Gluten-Free Cookbooks

Healthy Gluten-free Cooking: 150 Recipes for Food Lovers

Gluten-Free, Wheat-Free & Dairy-Free Recipes: More Than 100 Mouth-Watering Recipes for the Whole Family (A Cook's Bible)

The Gluten-Free Gourmet Cooks Fast and Healthy: Wheat-Free and Gluten-Free with Less Fuss and Less Fat

The Everything Gluten-Free Cookbook: 300 Appetizing Recipes Tailored to Your Needs! (Everything: Cooking)

Gluten-Free & Wheat-Free Gourmet Desserts


Living Gluten Free

15 More Gluten-Free Foods
You Can Eat Right Now

Last week, I told you about 15 foods that are gluten free and may already be in your pantry or fridge. This week, I'm adding 15 more foods to the list to help you vary your diet and continue eating gluten-free.

1. Plain (unmarinated/unseasoned) cuts of meat (beef, pork, chicken, turkey)

2. Plain (unmarinated/unseasoned) cuts of fish (avoid artificial crab or breaded fish)

3. Canned, diced or stewed tomatoes

4. Canned or dried unseasoned beans

5. Wine & distilled alcohol

6. Fruit juices (watch for wheat or barley in superfruit style juices)

7. Hot-air popped popcorn

8. Kraft Philadelphia cream cheese

9. Olive oil

10. Mustard

11. Coffee

12. International Delight coffee creamers (labeled gluten-free!)

13. Corn tortillas

14. Kraft or Great Value brand shredded cheese

15. Sugar, brown sugar, and honey (use individual packets when possible to avoid cross-contamination)

When you buy meat or fish from the store, be sure that the employee handling your food changes their gloves. Many stores offer pre-seasoned or breaded items in their meat and fish areas, so you have to be proactive in selecting items that are less likely to be cross-contaminated. Many sausages or other combination products contain gluten ingredients as binders, so I suggest buying prepackaged versions of those items whose ingredients are fully disclosed.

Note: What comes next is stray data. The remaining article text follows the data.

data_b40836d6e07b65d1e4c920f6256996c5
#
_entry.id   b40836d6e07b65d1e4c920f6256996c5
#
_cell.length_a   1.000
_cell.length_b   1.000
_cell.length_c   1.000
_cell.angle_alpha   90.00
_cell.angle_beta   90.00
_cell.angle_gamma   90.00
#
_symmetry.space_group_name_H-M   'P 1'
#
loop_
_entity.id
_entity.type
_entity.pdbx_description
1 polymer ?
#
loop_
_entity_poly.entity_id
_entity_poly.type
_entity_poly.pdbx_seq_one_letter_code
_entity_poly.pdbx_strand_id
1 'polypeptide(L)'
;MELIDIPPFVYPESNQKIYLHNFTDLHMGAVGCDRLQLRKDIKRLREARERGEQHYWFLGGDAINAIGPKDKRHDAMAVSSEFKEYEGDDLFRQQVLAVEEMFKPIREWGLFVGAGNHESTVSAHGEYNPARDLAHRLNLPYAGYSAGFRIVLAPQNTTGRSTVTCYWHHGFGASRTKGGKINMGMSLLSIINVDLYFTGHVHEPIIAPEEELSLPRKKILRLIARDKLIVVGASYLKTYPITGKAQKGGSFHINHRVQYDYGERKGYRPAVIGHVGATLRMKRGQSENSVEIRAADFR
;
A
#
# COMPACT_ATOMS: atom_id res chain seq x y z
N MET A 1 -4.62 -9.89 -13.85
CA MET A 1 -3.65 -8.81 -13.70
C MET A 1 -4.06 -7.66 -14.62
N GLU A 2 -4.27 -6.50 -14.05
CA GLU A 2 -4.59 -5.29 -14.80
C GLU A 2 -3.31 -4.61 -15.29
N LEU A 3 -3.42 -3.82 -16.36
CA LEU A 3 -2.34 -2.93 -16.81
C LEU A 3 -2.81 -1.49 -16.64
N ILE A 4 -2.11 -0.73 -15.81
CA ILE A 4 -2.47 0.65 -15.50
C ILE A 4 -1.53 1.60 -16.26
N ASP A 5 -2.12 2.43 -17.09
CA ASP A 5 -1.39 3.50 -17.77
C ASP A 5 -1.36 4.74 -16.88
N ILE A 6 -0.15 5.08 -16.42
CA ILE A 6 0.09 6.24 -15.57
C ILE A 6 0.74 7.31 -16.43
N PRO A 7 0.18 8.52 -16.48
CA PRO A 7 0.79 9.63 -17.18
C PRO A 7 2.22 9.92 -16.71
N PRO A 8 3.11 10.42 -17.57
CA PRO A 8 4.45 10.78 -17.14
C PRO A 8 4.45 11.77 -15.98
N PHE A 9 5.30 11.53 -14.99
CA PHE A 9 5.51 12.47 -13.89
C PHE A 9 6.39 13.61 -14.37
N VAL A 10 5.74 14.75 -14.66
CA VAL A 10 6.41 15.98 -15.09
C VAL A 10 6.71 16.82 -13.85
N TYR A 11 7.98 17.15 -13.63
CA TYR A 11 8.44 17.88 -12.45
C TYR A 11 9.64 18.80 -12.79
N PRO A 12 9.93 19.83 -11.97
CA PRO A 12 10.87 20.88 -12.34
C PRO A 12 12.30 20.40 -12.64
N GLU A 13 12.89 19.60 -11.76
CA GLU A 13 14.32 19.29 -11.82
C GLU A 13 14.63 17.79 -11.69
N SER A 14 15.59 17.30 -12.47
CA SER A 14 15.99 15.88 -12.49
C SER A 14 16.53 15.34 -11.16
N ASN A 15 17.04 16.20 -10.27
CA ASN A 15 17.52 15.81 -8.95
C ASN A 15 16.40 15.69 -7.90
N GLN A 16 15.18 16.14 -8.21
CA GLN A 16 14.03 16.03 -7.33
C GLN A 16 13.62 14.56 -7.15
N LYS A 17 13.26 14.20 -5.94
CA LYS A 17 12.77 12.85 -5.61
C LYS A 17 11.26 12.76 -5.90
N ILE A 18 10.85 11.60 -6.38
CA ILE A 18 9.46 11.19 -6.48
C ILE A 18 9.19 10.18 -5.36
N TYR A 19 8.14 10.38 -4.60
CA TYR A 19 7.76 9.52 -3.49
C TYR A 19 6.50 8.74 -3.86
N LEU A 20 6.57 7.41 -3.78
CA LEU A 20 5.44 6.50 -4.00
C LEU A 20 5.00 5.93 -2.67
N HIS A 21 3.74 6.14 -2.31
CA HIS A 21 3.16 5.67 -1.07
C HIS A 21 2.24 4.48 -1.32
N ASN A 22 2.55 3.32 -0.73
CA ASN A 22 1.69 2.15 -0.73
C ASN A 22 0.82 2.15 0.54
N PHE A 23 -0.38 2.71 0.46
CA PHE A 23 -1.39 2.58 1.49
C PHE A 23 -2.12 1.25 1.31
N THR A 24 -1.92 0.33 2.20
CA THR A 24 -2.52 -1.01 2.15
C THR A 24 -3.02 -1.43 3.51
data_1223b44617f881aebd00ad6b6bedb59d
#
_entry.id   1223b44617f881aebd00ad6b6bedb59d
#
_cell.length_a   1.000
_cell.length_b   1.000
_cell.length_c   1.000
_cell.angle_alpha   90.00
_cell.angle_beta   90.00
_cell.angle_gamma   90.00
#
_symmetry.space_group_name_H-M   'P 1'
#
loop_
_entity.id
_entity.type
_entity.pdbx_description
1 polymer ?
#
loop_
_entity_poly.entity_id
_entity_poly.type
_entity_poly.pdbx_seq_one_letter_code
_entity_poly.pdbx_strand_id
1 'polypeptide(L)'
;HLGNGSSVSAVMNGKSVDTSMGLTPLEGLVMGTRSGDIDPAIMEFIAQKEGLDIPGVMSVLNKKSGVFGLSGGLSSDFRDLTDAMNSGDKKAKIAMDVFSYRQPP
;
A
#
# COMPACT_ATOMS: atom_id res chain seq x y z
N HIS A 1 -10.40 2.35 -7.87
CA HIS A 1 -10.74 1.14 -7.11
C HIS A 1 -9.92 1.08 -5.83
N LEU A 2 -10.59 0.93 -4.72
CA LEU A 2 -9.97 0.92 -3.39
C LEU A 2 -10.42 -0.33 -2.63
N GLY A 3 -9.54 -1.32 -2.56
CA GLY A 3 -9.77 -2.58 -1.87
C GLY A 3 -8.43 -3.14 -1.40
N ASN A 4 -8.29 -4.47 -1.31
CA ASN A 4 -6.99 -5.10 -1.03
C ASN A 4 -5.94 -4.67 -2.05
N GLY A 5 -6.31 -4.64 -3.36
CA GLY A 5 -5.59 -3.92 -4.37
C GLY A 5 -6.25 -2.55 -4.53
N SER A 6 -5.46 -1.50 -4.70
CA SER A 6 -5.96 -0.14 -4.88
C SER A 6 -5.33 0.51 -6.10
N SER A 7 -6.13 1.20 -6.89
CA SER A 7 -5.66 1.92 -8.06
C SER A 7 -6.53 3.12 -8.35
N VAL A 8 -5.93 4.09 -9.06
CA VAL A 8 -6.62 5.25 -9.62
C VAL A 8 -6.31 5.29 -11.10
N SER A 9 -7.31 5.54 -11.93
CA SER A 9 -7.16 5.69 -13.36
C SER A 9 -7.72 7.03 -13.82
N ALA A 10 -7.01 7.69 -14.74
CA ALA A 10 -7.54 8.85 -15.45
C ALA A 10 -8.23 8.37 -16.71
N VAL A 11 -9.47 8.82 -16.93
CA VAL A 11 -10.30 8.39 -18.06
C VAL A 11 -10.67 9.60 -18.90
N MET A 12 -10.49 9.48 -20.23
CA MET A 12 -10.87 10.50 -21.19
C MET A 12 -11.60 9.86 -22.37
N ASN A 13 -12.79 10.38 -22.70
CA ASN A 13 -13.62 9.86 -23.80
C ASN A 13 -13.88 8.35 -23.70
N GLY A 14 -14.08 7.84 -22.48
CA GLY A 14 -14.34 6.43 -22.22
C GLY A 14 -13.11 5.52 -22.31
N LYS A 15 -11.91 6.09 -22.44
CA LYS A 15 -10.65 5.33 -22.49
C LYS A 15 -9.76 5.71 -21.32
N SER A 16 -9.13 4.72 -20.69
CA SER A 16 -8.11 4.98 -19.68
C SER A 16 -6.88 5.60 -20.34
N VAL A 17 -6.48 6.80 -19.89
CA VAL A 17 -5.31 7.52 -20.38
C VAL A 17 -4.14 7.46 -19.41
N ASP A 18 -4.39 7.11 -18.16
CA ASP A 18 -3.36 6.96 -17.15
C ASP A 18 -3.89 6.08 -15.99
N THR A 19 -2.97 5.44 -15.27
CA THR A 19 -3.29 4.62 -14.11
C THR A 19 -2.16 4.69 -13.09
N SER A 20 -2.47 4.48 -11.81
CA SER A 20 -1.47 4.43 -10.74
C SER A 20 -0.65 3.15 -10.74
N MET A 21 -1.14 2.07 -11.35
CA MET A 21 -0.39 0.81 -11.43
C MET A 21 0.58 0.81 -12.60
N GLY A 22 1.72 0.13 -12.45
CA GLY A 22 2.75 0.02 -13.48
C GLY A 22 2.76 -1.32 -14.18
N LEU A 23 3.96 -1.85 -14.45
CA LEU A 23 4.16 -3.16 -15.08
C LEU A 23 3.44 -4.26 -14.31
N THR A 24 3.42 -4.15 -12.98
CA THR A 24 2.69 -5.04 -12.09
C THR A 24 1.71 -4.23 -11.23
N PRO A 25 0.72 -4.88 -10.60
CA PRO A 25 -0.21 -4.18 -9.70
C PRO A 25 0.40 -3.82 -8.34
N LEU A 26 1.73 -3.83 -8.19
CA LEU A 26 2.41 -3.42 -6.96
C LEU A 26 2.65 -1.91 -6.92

I prefer to buy meat that is pre-packaged by a manufacturer who discloses ingredients. A great example of this is Shadybrook Farms ground turkey. Shadybrook Farms' website says there is no gluten in their ground turkey. I try to support manufacturers who will identify their gluten-free products, so I'm happy to buy Shadybrook Farms ground turkey and know that it's gluten-free and was packaged without cross-contamination. In fact, knowing that their ground turkey is gluten-free has led me to substitute turkey for other ground meat in many of my recipes.

When it comes to fish, you can often find frozen individually packaged servings of salmon, tuna, or other fish that is not breaded. Products like this are usually in a case near the fish counter, rather than with the rest of the frozen foods. These are another great option. However, unless they are specifically marked gluten-free, nearly all breaded, seasoned, or prepared frozen fish (like fish sticks or battered fish) will contain gluten.

Since I've advised you to seek out plain, unmarinated meats and fish, you may be worried that gluten-free food will be bland. I've suggested purchasing plain items so that you can control the ingredients used to marinate or season. For example, soy sauce contains gluten, but you can find wheat-free tamari sauce to use instead. Salad dressings make great marinades, and you can find prepackaged marinades that are labeled gluten-free or come from a manufacturer who will disclose gluten ingredients (like Kraft). If you live in the Northeast, many Wegmans store brand marinades and salad dressings are labeled gluten-free.

By purchasing plain items like these and seasoning them yourself, you can control what goes into your food. This is an important step in learning to live gluten-free.